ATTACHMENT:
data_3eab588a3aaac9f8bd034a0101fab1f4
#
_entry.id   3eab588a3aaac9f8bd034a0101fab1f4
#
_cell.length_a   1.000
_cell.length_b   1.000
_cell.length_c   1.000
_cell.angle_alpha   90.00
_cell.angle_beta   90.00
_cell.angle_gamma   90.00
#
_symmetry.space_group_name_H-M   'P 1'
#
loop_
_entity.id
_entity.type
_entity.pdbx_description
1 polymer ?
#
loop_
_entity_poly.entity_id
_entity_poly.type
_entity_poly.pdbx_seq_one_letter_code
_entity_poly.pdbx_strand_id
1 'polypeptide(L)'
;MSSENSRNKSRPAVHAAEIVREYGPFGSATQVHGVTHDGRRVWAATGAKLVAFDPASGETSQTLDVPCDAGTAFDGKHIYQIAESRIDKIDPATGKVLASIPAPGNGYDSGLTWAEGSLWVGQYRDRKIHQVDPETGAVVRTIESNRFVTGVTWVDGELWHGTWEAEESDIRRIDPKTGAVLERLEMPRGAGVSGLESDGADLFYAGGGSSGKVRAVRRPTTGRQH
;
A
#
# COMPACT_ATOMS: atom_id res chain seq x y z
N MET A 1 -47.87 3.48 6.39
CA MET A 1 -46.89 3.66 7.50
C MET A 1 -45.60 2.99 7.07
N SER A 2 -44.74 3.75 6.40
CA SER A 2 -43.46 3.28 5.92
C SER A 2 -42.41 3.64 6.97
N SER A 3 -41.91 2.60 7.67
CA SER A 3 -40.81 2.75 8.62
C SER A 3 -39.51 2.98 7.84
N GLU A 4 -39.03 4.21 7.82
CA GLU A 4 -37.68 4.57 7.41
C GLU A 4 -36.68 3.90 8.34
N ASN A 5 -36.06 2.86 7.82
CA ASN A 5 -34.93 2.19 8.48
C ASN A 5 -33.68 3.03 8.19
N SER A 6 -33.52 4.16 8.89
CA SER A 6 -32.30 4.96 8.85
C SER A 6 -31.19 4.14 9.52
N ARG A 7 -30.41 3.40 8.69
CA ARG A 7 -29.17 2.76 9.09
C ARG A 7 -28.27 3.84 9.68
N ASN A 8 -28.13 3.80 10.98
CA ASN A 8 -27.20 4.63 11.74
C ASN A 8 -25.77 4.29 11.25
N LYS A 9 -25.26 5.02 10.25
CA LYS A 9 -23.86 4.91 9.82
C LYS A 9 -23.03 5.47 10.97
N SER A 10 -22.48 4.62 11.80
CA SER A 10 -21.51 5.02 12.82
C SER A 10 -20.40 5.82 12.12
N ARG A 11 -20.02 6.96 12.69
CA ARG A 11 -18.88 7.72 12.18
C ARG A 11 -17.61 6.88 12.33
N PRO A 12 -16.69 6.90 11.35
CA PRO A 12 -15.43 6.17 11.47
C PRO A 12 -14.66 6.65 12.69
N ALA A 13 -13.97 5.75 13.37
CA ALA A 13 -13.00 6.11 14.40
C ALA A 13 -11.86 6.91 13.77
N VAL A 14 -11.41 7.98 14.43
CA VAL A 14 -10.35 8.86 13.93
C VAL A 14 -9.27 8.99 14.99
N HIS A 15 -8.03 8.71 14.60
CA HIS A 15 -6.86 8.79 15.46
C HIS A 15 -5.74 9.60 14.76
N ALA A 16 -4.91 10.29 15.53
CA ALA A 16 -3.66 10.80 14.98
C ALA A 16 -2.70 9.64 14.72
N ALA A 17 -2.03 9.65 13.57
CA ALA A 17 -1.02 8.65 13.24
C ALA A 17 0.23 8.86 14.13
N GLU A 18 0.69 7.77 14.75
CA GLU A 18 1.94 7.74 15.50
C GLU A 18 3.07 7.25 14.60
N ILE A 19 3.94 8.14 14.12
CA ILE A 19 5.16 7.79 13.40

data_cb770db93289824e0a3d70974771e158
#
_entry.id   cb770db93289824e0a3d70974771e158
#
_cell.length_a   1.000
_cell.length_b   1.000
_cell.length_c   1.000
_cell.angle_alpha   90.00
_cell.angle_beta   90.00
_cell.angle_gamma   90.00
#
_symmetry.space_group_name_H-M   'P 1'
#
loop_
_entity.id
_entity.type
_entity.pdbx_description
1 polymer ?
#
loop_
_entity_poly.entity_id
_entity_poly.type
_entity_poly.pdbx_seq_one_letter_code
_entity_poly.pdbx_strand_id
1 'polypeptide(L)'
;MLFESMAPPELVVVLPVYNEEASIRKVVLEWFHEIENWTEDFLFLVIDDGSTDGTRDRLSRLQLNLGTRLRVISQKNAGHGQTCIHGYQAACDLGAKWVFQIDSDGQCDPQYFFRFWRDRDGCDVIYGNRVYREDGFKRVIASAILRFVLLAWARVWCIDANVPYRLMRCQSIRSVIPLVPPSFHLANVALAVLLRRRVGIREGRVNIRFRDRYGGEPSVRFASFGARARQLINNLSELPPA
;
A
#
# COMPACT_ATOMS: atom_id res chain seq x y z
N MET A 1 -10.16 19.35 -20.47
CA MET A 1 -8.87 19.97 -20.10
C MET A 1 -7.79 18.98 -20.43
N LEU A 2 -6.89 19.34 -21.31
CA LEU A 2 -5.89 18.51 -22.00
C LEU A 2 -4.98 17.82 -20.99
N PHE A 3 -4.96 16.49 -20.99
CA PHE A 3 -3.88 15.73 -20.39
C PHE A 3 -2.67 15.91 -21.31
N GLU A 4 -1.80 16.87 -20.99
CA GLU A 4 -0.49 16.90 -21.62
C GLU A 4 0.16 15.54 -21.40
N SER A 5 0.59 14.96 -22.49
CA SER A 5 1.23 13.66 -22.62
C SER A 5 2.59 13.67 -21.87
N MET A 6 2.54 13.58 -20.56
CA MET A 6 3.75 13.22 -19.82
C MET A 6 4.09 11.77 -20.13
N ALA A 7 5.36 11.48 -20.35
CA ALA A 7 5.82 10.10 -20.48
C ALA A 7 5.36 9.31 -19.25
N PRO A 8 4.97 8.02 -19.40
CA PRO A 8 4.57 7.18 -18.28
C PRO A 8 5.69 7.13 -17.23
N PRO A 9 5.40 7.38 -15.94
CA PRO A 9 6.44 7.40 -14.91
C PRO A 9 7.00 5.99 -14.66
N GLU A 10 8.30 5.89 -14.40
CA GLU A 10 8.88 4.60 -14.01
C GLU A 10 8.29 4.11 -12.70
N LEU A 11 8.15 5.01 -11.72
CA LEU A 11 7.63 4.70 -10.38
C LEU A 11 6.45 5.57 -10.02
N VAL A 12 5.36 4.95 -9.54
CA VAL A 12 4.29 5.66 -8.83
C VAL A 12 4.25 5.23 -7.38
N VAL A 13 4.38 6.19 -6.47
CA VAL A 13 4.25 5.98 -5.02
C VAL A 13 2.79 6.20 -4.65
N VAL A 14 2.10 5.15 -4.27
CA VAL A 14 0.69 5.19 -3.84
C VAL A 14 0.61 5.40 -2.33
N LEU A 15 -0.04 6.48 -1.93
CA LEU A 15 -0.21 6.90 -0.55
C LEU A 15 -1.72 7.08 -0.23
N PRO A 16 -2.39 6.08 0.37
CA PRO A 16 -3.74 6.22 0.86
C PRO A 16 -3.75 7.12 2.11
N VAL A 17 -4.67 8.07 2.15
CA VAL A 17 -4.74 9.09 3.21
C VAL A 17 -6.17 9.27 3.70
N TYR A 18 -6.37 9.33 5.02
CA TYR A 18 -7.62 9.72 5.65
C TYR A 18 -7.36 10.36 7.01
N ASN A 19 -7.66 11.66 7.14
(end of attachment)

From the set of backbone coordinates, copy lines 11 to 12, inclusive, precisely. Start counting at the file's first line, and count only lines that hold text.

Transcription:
#
_symmetry.space_group_name_H-M   'P 1'